Exercises for Osteoarthritis

Finding Relief from Osteoarthritis Pain through Exercise

Osteoarthritis affects more than 25 million Americans according to the National Institute of Arthritis and Musculoskeletal and Skin Diseases (NIAMS). The Center for Disease Control (CDC) reports that half of those individuals with this degenerative joint disease have the disease in their knees. This condition causes unrelenting pain when the cartilage wears away from the ends of the joints. People with osteoarthritis may resist starting an exercise program. However, research shows that focusing on muscle strength around the joints can reduce the advancement of osteoarthritis. Whether the disease is advanced or in the early stages, exercise will help diminish the pain and progression of osteoarthritis. Check with your doctor prior to beginning an exercise program, and notify your doctor of any signs of injury.

Here are seven exercises to slow the progression:

  • Water Aerobics. This exercise is low impact yet builds strength in muscles. Lifting weights or performing lunges may be too much for some. However, water aerobics is an excellent alternative. Some classes provide water weights to assist with muscle development. The buoyancy of the water will relieve additional stress on the joints while working out.
  • Wall Slides. This exercise works the same muscles that are used to sit down in a chair. In addition, this exercise helps with balance. Stand straight against a wall and press your back into the wall. Slowly lower your body down until it is in a seated position. Hold the position briefly, then slowly stand up with your back against the wall. Complete 12 to 15 repetitions.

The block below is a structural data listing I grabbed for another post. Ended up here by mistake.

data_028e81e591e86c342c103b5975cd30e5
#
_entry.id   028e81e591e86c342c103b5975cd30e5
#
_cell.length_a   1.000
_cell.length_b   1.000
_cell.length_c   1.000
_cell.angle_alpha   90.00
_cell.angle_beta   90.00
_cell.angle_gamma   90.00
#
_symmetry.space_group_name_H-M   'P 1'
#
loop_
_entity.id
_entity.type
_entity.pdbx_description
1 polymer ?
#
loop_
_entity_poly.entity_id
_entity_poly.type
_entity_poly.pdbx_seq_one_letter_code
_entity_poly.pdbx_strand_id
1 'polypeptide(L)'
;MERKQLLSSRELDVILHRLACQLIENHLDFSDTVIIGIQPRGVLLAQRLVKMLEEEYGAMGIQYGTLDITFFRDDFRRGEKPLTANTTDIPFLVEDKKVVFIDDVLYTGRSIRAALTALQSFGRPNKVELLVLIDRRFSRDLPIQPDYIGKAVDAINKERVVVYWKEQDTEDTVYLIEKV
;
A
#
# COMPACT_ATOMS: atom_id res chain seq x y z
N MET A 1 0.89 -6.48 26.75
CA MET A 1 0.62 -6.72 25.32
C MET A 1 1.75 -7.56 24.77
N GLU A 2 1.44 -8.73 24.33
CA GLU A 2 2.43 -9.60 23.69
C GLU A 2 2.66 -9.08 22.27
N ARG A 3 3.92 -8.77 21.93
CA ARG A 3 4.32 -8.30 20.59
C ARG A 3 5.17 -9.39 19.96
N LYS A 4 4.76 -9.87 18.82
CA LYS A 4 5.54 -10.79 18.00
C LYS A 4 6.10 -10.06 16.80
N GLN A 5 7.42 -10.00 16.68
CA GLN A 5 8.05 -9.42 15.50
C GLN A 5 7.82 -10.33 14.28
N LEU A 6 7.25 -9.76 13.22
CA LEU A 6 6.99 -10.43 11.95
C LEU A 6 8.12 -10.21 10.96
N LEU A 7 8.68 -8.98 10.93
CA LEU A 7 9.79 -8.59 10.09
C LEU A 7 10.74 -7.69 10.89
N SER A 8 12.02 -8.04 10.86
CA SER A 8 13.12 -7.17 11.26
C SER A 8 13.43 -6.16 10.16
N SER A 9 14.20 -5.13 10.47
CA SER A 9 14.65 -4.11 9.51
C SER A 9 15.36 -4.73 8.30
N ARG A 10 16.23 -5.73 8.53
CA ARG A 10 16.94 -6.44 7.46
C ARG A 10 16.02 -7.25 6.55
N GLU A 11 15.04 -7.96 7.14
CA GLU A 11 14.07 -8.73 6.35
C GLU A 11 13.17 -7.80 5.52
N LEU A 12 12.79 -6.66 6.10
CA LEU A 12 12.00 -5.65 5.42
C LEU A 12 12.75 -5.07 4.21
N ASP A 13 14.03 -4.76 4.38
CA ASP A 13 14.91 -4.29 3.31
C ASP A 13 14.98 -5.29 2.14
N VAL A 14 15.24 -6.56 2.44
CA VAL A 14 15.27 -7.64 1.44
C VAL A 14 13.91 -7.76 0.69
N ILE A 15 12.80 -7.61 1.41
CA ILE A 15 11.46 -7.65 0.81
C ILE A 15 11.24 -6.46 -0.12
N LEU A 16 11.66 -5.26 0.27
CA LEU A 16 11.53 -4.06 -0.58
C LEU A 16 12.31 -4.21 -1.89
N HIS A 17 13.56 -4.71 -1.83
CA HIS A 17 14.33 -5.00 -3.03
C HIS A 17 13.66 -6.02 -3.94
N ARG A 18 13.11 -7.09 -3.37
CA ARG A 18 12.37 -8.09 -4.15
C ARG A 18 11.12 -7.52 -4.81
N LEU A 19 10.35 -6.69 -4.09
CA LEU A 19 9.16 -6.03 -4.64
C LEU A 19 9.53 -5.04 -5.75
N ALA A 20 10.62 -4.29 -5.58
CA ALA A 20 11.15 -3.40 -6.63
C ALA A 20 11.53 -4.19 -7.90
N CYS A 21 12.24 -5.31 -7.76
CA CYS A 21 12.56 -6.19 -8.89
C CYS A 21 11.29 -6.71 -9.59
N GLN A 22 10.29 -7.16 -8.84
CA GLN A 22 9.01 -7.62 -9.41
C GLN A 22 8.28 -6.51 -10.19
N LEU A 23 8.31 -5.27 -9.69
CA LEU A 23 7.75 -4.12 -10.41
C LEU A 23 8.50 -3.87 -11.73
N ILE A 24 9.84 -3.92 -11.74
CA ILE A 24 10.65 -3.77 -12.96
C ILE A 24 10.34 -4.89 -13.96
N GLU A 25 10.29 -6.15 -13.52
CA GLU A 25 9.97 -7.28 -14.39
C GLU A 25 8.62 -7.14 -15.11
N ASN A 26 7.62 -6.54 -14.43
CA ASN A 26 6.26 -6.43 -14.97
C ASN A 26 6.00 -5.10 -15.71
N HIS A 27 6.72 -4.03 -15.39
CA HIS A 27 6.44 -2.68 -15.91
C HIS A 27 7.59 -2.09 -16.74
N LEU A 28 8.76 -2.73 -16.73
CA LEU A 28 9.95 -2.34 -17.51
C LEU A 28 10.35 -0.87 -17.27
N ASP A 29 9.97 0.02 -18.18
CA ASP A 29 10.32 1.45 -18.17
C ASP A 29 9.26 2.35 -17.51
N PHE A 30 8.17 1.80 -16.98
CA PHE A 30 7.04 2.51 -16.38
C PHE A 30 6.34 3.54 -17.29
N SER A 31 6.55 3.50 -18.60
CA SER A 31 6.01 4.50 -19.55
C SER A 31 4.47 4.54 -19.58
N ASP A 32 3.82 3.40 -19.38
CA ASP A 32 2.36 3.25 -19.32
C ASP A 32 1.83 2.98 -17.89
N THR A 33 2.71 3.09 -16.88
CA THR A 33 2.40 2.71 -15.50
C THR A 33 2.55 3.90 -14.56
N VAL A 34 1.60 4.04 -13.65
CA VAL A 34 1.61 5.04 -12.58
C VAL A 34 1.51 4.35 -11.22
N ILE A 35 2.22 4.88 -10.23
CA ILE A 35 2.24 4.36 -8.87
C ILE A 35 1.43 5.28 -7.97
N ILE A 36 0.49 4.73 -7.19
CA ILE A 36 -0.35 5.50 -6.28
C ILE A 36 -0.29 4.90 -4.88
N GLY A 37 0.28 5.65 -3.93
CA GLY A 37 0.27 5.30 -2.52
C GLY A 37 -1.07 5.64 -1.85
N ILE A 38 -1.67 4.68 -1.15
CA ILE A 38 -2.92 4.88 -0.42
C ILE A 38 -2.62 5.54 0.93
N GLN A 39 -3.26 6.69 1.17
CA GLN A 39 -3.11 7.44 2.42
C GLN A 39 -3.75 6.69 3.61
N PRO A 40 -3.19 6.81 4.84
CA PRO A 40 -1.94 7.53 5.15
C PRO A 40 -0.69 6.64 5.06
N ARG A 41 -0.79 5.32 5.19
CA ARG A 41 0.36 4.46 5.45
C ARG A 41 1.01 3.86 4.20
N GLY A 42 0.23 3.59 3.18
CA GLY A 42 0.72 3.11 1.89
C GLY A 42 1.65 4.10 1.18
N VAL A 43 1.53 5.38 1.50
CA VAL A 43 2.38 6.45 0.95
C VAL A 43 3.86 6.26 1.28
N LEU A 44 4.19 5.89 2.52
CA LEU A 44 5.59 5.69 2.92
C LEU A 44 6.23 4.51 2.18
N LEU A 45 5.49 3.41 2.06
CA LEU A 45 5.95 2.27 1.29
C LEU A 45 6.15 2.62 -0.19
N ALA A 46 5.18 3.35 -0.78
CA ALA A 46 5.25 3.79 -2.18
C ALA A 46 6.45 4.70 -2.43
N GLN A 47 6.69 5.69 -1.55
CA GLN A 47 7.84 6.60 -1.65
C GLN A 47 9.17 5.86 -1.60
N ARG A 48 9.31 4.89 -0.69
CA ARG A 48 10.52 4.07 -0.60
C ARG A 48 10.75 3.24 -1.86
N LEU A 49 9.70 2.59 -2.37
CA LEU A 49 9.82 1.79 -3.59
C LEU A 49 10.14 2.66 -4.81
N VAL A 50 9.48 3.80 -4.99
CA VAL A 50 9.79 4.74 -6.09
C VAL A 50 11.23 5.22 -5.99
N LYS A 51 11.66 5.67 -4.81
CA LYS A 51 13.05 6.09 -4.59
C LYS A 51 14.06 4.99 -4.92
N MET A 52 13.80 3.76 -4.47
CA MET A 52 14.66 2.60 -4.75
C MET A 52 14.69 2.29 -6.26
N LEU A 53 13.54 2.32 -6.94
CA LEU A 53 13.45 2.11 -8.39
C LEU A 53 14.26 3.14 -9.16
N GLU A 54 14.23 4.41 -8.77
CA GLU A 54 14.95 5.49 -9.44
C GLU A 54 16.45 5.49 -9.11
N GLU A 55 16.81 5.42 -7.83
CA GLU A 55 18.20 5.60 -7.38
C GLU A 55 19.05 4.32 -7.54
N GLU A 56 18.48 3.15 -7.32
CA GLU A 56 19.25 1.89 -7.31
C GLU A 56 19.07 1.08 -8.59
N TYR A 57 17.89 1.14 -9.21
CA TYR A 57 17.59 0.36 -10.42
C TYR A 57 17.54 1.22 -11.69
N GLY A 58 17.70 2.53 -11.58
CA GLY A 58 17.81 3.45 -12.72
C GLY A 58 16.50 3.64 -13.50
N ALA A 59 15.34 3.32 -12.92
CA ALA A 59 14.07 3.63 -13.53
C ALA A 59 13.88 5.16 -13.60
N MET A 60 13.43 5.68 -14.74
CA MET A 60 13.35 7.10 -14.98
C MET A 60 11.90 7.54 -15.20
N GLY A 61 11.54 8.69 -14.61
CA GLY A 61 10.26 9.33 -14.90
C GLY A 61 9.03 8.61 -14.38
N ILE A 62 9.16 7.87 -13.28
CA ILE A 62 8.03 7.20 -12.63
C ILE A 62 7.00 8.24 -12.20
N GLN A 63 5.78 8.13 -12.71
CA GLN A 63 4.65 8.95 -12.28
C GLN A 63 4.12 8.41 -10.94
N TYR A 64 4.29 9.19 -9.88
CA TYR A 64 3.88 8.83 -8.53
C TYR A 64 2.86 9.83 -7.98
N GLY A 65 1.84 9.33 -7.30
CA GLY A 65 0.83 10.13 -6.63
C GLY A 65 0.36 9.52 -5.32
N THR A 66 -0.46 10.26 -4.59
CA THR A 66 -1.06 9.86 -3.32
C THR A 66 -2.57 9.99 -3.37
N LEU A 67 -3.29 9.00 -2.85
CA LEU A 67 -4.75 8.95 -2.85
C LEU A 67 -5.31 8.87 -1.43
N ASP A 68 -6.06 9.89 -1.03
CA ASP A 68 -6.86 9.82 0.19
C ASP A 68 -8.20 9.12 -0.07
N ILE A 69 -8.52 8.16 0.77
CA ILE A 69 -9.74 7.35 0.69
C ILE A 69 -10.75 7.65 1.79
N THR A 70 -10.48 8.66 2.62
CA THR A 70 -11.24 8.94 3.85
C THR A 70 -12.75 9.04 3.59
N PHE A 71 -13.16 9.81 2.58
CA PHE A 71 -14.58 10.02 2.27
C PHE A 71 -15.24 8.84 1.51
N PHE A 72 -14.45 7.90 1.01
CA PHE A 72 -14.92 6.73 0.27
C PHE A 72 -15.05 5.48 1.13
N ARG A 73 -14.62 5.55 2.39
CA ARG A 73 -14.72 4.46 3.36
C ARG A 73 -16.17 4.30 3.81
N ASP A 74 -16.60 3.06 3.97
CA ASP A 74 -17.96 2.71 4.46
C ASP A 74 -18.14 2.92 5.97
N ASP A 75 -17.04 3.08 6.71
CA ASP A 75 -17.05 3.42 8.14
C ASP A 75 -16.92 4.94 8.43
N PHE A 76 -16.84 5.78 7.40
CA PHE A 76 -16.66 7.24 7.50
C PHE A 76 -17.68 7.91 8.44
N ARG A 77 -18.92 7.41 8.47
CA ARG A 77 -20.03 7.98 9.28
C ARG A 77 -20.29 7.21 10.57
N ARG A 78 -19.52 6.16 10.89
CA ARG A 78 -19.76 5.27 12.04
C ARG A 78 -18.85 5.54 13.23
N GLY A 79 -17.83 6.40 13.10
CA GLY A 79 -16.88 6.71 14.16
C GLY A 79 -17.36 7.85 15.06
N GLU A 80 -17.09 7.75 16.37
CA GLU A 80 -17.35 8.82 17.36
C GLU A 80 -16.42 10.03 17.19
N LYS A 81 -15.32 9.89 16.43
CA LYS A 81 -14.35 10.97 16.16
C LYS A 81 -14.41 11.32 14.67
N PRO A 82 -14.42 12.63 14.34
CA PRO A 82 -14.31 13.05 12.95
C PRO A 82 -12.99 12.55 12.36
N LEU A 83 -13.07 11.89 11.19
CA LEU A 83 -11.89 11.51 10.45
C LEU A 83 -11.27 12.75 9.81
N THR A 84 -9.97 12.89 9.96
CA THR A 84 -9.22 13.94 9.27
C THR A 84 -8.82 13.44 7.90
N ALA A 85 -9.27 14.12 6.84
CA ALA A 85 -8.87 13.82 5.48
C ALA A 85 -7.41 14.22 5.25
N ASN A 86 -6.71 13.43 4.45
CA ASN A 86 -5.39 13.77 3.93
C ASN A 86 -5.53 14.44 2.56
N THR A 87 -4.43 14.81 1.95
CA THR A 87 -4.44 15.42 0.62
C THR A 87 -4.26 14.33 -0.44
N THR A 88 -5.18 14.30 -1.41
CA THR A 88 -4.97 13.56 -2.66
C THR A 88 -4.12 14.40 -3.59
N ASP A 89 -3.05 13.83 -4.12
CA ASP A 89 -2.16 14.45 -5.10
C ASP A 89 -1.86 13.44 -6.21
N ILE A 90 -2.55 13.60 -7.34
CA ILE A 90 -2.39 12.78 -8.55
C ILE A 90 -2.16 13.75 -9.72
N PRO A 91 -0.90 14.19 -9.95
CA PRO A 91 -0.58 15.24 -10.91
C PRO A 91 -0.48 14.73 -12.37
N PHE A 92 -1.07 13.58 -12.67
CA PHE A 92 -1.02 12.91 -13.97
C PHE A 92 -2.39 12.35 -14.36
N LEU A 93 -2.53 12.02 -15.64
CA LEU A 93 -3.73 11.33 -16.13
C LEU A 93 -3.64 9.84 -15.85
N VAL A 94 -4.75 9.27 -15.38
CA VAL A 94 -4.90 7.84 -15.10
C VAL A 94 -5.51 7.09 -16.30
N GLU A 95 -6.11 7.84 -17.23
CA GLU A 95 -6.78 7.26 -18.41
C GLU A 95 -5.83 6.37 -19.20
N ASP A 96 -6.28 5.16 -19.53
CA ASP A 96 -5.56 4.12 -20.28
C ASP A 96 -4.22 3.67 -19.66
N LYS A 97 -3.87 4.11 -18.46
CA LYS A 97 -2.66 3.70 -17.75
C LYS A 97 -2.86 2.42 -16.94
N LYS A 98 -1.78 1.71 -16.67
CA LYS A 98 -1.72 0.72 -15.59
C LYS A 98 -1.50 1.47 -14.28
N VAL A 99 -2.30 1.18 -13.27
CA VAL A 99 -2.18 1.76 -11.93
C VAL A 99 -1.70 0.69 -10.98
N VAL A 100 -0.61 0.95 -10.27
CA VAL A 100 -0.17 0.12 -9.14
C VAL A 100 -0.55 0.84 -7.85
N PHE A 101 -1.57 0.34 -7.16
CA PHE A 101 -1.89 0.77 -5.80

• Exercises for Osteoarthritis
  • Abdominal Crunches. Building strength in the core muscles will build overall strength. This abdominal crunch is a great abs builder. Lie down on the floor with your hands behind your neck or head. Press you spine down flat against the floor. Then raise your neck up off the floor by only one or two inches. Hold the position for several seconds, and then lower your body slowly. Exhale on the rise and inhale on the release.
  • Half Squats. For many individuals with osteoarthritis, full squats can be too challenging. Half squats provide an excellent alternative for building knee and leg strength. Start in the straight stand up position. Then squat approximately half way between a seated position and a standing position. Keep your legs at 90-degree angles. For the most effect, do two sets of 10 to 15 repetitions. This exercise will also improve your balance.
  • Hamstring and Calf Stretches. Because osteoarthritis attacks the knees in such a high percentage, working on the flexibility of the legs and leg joints is important. All exercise routines should begin with stretching. To stretch your hamstrings, sit down on the floor. Put one leg out in front while bending the other let until your foot parallels the other knee. Stretch forward as much as possible. Switch sides and repeat.
  • Arm Circles. This simple movement is very effective at strengthening arms and building arm muscles. This can be done with or without weights. Stretch your arms straight out from your sides. Then make small, quick circles for as long as possible. This exercise can be done easily at home, even in front of the TV.

A lot of these exercises can be helpful if you suffer from other rheumatic conditions such as rheumatoid arthritis.

In addition to an exercise program, osteoarthritis sufferers may benefit from heat and cold therapy. This involves alternating heat and cold to the affected joints. However, the most effective therapy is encapsulated by the old saying, "move it or lose it." Osteoarthritis can create a cycle of not moving because it is painful, then the ability to move decreases. Movement creates its own relief from suffering.